Bond managers face a challenging environment if they are going to successfully navigate their way ...
Bond managers face a challenging environment if they are going to successfully navigate their way through the current economic landscape in Europe.
One of the biggest pitfalls facing investors is the belief that we will return to the robust economies of the late 1990's once the current geopolitical issues are resolved. The fact is the global economy, and Europe in particular, is rife with fundamental problems that will restrict economic growth even in a more stable geopolitical climate.
Specifically, there are three factors in the region that must be understood if bond managers are to add value for their clients. Since the introduction of the euro in 2000 there has been a change in the dynamic of consumption in Europe as consumers have perceived inflation to be about 2.5% higher than actual inflation. The perception of higher inflation has resulted in a higher than expected increase in precautionary savings.
The prospects for European consumption are difficult to estimate. If this perception continues, the prospect of consumer-driven growth in Europe will remain low. However, the recent fall in oil prices might trigger a change in this perceived inflation and this might entice people to spend some of their precautionary savings .
Corporate Europe continues to be burdened by a squeeze in profit margins. The introduction of the euro has resulted in more transparency in product prices and more competition. Higher commodity prices have also been pressuring profit margins in the lower tiered sectors. Finally European labour costs have adjusted more slowly to the slowdown than have US labour costs, because of the lack of flexibility provided by labour laws across Europe. The other problem for corporations is new activism in rating agencies, which are terrified they will miss the next Enron. As a result downgrades and defaults are still increasing at a faster rate than in the US.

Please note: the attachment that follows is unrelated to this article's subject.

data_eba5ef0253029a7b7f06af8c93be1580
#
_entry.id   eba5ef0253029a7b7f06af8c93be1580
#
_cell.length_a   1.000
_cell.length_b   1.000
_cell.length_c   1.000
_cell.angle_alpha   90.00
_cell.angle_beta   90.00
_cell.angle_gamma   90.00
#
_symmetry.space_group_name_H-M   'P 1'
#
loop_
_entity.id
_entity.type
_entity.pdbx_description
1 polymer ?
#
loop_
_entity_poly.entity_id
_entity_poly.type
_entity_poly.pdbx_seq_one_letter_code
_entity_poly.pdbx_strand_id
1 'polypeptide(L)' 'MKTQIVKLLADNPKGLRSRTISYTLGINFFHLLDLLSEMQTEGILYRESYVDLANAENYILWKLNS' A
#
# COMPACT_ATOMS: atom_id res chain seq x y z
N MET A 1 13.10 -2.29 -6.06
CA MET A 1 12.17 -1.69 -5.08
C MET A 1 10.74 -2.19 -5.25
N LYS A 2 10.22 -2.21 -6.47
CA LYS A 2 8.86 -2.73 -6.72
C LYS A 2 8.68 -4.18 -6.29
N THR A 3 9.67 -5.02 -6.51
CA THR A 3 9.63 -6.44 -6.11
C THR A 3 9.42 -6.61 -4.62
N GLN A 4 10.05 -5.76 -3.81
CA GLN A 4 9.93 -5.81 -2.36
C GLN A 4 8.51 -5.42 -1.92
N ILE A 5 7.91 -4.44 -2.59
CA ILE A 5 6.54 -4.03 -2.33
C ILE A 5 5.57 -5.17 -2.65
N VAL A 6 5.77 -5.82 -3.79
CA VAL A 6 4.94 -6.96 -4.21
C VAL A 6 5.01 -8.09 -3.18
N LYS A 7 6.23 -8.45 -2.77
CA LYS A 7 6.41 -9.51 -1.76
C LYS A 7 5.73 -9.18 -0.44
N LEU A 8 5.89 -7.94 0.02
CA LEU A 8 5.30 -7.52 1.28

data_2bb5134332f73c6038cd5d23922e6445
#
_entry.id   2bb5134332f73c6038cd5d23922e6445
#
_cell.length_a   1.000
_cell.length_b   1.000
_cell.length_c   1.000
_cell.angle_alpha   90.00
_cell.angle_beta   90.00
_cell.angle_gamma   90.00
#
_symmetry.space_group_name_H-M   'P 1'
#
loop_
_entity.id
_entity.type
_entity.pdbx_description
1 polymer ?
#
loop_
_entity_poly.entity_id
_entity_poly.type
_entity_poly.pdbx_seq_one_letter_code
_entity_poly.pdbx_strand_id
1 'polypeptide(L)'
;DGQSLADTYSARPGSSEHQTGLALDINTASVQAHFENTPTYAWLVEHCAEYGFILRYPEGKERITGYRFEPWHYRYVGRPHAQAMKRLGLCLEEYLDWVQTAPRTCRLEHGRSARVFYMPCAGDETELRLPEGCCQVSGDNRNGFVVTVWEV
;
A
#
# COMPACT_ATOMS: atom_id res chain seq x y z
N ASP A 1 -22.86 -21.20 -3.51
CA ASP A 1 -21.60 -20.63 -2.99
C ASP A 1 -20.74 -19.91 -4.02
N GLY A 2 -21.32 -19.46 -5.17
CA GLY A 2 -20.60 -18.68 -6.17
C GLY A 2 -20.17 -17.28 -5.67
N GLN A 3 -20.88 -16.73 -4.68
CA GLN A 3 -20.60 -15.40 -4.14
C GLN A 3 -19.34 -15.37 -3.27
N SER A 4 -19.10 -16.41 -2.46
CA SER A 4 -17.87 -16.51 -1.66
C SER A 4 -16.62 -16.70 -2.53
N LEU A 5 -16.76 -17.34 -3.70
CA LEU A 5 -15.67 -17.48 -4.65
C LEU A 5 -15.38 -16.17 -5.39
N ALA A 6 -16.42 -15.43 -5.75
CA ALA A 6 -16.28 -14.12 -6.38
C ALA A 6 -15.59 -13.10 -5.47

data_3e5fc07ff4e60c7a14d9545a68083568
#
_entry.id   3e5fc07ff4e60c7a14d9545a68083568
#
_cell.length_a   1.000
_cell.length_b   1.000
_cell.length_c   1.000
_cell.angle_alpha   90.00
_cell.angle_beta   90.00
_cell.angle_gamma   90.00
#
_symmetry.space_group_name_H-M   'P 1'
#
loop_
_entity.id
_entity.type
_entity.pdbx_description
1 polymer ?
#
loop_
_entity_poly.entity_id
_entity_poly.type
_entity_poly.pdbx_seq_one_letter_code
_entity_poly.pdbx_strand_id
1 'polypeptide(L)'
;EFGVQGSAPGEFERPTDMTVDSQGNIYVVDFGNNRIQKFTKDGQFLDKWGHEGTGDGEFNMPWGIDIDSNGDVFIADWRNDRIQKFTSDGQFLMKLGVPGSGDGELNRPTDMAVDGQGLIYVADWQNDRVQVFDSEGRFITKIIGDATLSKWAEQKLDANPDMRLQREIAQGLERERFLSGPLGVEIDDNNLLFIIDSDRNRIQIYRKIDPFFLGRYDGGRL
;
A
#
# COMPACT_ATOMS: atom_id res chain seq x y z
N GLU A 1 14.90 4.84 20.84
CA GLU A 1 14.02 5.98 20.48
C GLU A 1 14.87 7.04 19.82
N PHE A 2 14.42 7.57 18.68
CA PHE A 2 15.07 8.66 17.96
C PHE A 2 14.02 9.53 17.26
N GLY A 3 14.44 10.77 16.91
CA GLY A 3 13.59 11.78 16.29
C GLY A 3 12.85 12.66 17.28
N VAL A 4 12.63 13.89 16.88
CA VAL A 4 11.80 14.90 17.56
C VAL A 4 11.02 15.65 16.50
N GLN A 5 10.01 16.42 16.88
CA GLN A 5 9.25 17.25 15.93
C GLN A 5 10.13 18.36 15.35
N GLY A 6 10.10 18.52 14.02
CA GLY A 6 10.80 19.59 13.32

The banking sector has been weakened a lot and you can see the beginning of a credit crunch, particularly for medium and smaller sized companies. This situation could push the corporate sector towards a tipping point whereby, if things get worse, balance sheets will be under pressure, which in turn will force the hand of rating agencies.
The difficulties in defining the outlook are compounded by the recent high volatility in two key external variables: the euro and the price of oil. The euro has been volatile in part because the US is running a 5% current account deficit, which means the dollar foundations are very uncertain and the currency that benefits from the weakness of the dollar more directly is the euro. In oil, the volatility has been tremendous and recent events suggest that even post-war, the likely increase in supply combined with continued geopolitical issues could cause further big moves in either direction.
Based on this bimodal outlook for both world and euro growth our key strategy recommendations for European bond portfolios would be inflation-linked bonds, emerging markets bonds and 30-year dated corporate debt. We think there is limited potential for capital gain on bonds because both short term rates and longer yields are close to the lows of the last 20 years.
nflation linked bonds good value.
Emerging market bonds look attractive.
Long dated European corporate debt.
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